Secretary of State John Kerry is making his case to Russian President Vladimir Putin for Russia to take a tougher stance on Syria at a time when Israel’s weekend air strikes against the beleaguered Mideast nation have added an unpredictable factor to the talks.
Kerry arrived Tuesday in Moscow for talks with the most powerful ally of Syrian President Bashar Assad’s regime.
Officials said Kerry hopes to change Moscow’s thinking on Syria with two new angles: American threats to arm the Syrian rebels and evidence of chemical weapon attacks by the Assad regime.
Over the weekend, Israeli warplanes targeted what Israel claimed were caches of Iranian missiles bound for Hezbollah, the Lebanon-based terror group. Such weapons would allow Hezbollah to strike Tel Aviv and as far as southern Israel from inside Lebanese territory.
Israel’s willingness to hit Syrian targets it sees as threats to its own existence has complicated the Obama administration’s internal debate over what to do about Syria.
Israel’s actions put Damascus and Moscow on notice that the US and its allies may not wait for an international green light to become more actively engaged in the Syrian conflict. The administration said last week it was rethinking its opposition to arming the Syrian rebels or taking other aggressive steps to turn the tide of the two-year-old civil war toward the rebels.
At the same time, Israeli involvement in the war carries risks. Instead of prodding Russia into calling for Assad’s ouster, it could bring greater Arab sympathy for Assad and prompt deeper involvement from Iran and Hezbollah, actors committed as much to preserving Assad as to fighting the Jewish state.
Although Israel hasn’t officially acknowledged it carried out the airstrikes, Syrian officials on Monday were blaming Israel, calling them a “declaration of war” that would cause the Jewish state to “suffer.”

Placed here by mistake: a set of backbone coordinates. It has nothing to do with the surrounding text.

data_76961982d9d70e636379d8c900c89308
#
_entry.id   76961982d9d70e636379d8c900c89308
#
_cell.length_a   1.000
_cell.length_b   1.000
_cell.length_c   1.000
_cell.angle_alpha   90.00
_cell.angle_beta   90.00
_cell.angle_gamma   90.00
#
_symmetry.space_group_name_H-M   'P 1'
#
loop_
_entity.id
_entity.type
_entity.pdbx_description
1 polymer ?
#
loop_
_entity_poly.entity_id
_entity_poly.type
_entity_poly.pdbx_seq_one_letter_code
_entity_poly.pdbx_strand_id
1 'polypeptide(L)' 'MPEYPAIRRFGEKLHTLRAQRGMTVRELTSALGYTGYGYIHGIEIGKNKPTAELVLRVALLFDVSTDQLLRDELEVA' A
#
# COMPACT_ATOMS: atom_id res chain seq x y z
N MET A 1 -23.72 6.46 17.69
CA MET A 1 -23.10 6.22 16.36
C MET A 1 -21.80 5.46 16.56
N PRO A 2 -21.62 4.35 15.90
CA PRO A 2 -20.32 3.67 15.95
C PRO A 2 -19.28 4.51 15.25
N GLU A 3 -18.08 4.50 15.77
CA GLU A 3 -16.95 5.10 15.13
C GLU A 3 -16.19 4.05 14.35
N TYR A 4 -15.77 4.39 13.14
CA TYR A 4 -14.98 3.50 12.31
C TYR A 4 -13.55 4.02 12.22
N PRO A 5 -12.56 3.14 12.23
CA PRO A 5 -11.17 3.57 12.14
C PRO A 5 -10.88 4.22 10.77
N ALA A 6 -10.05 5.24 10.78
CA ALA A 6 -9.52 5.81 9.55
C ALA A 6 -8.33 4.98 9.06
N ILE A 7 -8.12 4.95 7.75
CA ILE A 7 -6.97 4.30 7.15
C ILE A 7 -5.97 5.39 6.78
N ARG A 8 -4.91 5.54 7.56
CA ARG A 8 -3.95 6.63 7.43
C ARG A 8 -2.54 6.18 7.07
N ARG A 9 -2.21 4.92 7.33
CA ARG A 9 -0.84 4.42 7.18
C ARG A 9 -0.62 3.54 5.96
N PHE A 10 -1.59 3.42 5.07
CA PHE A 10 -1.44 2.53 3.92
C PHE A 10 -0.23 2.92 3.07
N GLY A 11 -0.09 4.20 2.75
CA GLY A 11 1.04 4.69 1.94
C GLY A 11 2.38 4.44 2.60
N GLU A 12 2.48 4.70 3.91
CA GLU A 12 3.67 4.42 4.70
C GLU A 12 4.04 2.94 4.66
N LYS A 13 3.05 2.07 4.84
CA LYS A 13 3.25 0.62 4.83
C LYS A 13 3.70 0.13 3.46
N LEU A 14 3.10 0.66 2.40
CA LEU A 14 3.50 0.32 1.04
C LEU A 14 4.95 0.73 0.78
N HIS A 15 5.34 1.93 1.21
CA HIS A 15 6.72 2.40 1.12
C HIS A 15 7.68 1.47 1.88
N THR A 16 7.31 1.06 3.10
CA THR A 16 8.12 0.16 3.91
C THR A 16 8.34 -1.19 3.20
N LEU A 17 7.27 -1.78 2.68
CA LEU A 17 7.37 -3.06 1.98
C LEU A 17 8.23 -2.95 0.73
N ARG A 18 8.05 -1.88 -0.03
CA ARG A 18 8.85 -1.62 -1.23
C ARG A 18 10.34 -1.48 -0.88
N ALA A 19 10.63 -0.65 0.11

Russia, alongside China, has blocked US-led efforts three times at the United Nations to pressure Assad into stepping down.
US officials are hoping Syria’s behaviour could shift Russia’s stance.
“We have consistently, in our conversations with the Russians and others, pointed clearly to Assad’s behaviour as proof that further support for the regime is not in the interest of the Syrian people or in the interest of the countries that have in the past supported Assad,” White House spokesman Jay Carney said.
US officials said the administration doesn’t believe the weekend activity will force President Barack Obama’s hand, noting that the main US concern is the use of chemical weapons by Assad, while Israel’s top concern is conventional weapons falling into the hands of its enemies.
The chemical weapons argument is now under surprising attack, with former war crimes prosecutor Carla Del Ponte saying over the weekend she and fellow members of a four-member UN human rights panel have indications the nerve agent sarin was used by Syrian rebel forces, not by government forces.
That theory was rejected by US officials. The State Department said the administration continues to believe that Syria’s large chemical weapons stockpiles remain securely in the regime’s control.